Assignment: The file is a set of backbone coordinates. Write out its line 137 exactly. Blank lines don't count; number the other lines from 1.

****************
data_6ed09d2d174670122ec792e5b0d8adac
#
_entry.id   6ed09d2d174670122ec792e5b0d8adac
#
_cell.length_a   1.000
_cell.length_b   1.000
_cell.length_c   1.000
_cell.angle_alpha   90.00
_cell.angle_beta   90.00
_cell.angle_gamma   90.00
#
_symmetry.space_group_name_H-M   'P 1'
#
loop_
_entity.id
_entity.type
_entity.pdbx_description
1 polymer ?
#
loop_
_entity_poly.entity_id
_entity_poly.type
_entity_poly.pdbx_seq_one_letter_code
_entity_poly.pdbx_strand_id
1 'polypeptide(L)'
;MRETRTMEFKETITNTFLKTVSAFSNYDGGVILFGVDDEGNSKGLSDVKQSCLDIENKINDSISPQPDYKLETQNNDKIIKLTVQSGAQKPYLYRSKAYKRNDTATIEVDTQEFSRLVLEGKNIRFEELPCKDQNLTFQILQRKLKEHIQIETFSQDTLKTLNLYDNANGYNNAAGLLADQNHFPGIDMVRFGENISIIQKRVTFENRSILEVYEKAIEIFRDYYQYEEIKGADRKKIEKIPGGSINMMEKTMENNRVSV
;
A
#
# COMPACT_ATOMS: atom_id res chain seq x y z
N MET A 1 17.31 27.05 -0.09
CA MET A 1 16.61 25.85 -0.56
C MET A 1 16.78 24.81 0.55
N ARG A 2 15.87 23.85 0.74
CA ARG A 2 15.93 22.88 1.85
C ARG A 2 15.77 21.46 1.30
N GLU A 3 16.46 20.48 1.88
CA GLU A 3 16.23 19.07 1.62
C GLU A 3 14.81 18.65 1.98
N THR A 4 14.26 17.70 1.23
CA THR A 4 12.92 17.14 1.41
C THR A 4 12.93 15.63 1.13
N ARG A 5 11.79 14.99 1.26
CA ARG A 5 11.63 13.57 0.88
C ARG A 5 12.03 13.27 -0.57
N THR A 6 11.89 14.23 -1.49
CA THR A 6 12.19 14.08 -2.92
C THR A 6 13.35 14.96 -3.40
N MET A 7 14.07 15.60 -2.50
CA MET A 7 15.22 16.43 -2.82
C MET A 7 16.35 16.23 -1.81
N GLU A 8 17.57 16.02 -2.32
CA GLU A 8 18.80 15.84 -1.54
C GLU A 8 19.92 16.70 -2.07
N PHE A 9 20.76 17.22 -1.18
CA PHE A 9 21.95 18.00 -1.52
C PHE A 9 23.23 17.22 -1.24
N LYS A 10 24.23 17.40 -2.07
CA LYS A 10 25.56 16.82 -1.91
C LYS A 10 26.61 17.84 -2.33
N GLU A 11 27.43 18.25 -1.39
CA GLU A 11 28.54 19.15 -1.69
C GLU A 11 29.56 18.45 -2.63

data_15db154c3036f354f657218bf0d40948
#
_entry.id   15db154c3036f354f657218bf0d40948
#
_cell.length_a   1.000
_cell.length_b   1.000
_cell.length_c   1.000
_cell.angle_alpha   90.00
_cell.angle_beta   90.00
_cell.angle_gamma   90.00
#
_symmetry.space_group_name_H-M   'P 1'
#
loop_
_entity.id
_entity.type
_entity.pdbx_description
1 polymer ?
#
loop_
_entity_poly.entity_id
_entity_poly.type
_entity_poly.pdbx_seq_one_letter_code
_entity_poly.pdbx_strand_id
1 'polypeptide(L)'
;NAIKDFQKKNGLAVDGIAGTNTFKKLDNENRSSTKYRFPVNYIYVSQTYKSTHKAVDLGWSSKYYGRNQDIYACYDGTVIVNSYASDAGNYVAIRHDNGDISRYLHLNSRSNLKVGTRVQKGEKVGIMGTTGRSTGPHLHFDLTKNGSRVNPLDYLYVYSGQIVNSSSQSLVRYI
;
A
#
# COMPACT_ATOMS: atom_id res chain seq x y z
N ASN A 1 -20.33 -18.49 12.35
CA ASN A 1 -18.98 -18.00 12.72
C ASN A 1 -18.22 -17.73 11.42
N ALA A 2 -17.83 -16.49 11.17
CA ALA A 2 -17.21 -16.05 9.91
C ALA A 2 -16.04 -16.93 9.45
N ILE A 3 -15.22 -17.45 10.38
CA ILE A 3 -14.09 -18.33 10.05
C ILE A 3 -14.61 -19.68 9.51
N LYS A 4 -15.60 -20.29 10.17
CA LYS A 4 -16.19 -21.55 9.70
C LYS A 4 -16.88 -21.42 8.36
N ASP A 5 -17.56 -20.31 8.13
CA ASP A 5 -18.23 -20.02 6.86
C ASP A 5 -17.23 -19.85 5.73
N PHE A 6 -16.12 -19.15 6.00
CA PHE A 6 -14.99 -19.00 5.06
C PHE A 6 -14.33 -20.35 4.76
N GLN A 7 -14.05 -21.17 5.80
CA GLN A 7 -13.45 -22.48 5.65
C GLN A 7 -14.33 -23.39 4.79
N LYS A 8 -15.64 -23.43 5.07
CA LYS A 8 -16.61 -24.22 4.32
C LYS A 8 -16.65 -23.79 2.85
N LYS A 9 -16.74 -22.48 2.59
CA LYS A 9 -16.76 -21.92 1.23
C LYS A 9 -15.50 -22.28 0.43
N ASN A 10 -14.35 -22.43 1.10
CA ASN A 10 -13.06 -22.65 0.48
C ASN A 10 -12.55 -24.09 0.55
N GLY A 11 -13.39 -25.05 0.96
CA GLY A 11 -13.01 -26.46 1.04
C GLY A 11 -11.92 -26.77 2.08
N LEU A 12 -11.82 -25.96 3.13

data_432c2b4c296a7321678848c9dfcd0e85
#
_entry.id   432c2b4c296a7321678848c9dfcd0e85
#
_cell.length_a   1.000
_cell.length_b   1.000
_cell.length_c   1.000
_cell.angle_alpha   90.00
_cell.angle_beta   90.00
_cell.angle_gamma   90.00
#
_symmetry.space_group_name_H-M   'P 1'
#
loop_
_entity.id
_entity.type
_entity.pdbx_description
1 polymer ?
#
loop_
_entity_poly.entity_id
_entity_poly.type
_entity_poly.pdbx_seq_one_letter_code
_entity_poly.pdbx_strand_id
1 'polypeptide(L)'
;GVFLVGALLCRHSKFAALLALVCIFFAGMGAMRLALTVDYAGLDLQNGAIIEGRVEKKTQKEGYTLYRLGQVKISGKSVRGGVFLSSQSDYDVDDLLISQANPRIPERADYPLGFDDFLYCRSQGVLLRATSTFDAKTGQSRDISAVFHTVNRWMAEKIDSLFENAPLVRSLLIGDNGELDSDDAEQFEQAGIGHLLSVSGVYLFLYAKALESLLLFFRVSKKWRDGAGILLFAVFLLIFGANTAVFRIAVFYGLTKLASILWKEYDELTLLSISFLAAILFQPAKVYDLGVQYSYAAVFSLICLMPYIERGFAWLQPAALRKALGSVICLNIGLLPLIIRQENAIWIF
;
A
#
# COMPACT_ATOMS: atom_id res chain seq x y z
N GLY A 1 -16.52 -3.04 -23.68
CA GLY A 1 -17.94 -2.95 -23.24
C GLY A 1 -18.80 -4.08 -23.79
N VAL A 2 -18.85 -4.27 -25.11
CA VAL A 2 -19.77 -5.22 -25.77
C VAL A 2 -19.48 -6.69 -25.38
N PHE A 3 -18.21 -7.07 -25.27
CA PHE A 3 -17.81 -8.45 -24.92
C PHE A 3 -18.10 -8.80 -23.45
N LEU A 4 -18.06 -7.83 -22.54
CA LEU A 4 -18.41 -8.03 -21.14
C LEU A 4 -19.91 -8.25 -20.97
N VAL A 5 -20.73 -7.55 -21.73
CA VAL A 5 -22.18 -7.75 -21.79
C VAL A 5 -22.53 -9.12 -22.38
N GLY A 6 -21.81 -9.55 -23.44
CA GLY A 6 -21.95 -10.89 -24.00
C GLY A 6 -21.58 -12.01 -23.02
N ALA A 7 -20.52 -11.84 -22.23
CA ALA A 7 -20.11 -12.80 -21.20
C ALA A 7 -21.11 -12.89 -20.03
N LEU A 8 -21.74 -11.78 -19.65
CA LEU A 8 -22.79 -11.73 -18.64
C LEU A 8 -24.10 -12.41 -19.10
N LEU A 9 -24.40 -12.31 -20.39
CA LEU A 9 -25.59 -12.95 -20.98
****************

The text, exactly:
_cell.angle_gamma   90.00